Definitions

from The American Heritage® Dictionary of the English Language, 4th Edition

  • n. A freeman granted land by the king in return for military service in Anglo-Saxon England.
  • n. A man ranking above an ordinary freeman and below a nobleman in Anglo-Saxon England.
  • n. A feudal lord or baron in Scotland.

from Wiktionary, Creative Commons Attribution/Share-Alike License

  • n. in Anglo-Saxon England, a man holding lands from the king, or from a superior in rank. There were two orders, the king's thanes, who attended the kings in their courts and held lands immediately of them, and the ordinary thanes, who were lords of manors and who had particular jurisdiction within their limits. After the Norman Conquest, this title was no longer used, and baron took its place.

from the GNU version of the Collaborative International Dictionary of English

  • n. A dignitary under the Anglo-Saxons and Danes in England. Of these there were two orders, the king's thanes, who attended the kings in their courts and held lands immediately of them, and the ordinary thanes, who were lords of manors and who had particular jurisdiction within their limits. After the Conquest, this title was disused, and baron took its place.

from The Century Dictionary and Cyclopedia

  • n. In early English history, a member of a rank above that of the ordinary freeman, and differing from that of the athelings, or hereditary ancient nobility.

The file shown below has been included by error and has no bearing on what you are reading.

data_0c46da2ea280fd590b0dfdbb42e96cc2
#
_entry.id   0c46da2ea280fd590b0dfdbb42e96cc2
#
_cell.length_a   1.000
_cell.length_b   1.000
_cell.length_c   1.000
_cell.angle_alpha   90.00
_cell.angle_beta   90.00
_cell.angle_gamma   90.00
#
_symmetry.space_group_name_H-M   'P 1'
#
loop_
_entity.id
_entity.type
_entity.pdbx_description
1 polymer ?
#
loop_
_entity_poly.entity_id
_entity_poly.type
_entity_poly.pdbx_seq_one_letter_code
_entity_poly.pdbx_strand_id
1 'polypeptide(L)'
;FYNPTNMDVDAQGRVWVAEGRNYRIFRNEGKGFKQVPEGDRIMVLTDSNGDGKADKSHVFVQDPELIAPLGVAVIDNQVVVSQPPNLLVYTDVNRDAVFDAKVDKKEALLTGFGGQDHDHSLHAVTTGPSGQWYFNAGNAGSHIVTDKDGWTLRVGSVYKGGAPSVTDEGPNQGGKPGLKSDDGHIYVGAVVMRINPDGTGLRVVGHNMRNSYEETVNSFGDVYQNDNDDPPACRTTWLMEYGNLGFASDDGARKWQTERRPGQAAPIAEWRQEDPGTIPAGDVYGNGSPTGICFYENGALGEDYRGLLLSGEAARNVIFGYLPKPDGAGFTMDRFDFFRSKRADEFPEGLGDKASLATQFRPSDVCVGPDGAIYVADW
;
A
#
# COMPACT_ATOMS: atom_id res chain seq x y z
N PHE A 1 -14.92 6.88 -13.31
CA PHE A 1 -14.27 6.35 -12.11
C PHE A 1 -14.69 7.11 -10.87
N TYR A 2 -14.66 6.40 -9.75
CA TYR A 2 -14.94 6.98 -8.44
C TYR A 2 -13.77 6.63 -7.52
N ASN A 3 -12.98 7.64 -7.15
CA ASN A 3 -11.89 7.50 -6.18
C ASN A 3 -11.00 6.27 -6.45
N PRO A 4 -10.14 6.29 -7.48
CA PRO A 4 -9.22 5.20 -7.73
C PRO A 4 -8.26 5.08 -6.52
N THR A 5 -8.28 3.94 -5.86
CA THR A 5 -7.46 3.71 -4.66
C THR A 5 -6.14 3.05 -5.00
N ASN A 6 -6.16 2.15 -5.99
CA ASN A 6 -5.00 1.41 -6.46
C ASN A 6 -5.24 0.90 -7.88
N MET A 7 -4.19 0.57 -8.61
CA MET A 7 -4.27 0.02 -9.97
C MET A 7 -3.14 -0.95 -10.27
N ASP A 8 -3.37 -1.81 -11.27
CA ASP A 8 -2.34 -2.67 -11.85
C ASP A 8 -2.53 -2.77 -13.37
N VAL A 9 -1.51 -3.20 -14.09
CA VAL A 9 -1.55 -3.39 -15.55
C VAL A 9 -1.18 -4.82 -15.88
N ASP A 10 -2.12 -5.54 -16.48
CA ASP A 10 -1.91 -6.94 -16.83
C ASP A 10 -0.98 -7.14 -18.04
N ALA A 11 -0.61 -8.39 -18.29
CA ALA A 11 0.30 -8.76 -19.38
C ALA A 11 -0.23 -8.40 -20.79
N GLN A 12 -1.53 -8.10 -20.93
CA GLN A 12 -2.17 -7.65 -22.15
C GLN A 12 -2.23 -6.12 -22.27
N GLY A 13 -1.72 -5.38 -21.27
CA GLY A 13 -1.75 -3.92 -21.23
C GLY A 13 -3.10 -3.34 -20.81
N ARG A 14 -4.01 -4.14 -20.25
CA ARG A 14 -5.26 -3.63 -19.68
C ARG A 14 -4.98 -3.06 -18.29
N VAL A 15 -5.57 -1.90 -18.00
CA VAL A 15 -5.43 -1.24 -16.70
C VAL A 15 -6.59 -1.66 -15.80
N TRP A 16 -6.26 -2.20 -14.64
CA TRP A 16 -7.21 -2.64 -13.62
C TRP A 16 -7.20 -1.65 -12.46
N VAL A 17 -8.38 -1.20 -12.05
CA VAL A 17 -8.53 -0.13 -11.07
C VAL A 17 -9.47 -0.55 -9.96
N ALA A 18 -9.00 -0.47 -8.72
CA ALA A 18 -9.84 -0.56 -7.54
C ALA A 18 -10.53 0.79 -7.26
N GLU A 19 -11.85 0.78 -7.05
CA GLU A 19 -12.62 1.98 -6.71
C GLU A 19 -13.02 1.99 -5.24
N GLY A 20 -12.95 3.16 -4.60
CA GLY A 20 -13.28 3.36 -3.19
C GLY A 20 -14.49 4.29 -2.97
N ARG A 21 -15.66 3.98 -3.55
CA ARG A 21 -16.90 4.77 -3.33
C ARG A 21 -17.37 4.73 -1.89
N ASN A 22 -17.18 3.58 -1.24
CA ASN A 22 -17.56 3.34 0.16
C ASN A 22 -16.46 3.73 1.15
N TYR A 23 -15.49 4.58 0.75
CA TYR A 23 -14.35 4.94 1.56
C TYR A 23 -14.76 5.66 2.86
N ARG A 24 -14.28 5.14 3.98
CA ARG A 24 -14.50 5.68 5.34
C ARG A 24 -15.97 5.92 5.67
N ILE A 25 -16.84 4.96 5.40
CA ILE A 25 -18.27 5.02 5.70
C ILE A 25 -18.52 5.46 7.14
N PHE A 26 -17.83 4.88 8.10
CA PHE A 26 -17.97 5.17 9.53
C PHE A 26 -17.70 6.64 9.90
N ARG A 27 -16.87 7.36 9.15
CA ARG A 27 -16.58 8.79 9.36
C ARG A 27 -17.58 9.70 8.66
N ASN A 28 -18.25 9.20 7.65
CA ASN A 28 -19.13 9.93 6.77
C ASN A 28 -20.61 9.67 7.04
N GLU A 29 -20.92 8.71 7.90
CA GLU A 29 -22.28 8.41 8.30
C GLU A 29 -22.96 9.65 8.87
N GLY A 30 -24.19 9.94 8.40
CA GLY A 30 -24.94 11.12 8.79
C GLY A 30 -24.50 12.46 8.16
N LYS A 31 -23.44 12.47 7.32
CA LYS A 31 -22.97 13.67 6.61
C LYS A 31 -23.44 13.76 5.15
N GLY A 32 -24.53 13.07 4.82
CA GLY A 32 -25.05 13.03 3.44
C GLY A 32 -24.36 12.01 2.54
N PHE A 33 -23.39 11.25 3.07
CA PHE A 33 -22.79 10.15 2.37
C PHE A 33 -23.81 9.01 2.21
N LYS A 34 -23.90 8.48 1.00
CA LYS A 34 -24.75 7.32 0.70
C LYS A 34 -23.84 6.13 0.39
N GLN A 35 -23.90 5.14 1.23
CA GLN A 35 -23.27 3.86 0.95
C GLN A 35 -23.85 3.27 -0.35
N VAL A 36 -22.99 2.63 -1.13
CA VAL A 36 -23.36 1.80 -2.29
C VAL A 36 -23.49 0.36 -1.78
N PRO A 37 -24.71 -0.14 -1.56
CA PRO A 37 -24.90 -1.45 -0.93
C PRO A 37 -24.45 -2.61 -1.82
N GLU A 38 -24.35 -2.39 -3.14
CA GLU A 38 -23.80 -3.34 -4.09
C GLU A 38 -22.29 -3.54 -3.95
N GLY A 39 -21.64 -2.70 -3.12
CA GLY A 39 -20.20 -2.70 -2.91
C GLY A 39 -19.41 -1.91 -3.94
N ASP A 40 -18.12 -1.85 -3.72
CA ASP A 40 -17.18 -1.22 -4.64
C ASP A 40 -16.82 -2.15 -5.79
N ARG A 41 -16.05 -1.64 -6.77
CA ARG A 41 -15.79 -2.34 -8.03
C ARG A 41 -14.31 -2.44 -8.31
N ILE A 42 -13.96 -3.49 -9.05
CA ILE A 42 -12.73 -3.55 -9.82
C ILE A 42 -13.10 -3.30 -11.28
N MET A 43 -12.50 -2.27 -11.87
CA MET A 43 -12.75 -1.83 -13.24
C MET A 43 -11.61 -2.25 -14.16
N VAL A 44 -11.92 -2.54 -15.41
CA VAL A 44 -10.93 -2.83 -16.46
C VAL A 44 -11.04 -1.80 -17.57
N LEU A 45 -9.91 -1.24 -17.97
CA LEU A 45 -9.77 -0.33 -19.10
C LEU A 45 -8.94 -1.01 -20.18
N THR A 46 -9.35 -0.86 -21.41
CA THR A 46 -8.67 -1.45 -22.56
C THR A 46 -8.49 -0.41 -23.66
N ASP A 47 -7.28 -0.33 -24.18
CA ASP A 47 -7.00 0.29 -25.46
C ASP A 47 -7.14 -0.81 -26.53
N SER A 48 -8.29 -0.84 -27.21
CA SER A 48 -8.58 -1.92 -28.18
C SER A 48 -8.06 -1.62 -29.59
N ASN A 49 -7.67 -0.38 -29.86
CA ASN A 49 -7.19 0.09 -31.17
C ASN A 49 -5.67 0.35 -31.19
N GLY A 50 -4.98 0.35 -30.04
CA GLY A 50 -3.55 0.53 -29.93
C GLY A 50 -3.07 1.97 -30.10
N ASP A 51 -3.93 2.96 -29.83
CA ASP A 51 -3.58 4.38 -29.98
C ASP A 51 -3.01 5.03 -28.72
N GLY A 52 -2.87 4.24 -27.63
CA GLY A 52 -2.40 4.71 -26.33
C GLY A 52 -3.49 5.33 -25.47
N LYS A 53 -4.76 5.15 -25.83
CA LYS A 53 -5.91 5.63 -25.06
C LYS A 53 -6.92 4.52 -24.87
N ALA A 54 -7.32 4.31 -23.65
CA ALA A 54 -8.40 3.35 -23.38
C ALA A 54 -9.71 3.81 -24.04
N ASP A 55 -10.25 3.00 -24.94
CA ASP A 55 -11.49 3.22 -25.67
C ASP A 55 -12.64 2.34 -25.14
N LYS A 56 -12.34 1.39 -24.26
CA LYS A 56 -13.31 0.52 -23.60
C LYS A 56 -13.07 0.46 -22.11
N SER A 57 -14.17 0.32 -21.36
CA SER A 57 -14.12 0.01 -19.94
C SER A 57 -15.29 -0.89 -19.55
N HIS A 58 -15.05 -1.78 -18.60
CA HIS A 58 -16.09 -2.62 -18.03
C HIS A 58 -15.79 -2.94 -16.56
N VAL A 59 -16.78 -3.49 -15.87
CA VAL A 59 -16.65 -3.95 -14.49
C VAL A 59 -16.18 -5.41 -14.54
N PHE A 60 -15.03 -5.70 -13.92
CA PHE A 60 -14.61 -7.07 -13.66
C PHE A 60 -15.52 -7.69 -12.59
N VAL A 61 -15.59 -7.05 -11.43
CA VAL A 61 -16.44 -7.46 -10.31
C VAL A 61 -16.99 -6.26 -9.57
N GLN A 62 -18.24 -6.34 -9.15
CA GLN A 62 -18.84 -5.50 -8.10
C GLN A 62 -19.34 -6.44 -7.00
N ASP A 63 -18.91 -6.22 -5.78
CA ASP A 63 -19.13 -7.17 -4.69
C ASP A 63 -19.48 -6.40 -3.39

from WordNet 3.0 Copyright 2006 by Princeton University. All rights reserved.

  • n. a feudal lord or baron
  • n. a man ranking above an ordinary freeman and below a noble in Anglo-Saxon England (especially one who gave military service in exchange for land)

Etymologies

Middle English, from Old English thegn; see tek- in Indo-European roots.
(American Heritage® Dictionary of the English Language, Fourth Edition)
From Old English þeġen, þegn, from Proto-Germanic *þegnaz (“man, warrior”), from Proto-Indo-European *teke-, *give birth. Compare Dutch degen, German Degen, Icelandic þegn. (Wiktionary)

Examples

Comments

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  • Pippin's father was this in Lord Of The Rings.

    June 10, 2012

  • also spelled “thegn

    December 7, 2011

  • John Ford's classic reinterpretation of Macbeth as a Western

    May 4, 2008

  • a good Tolkien word

    April 30, 2007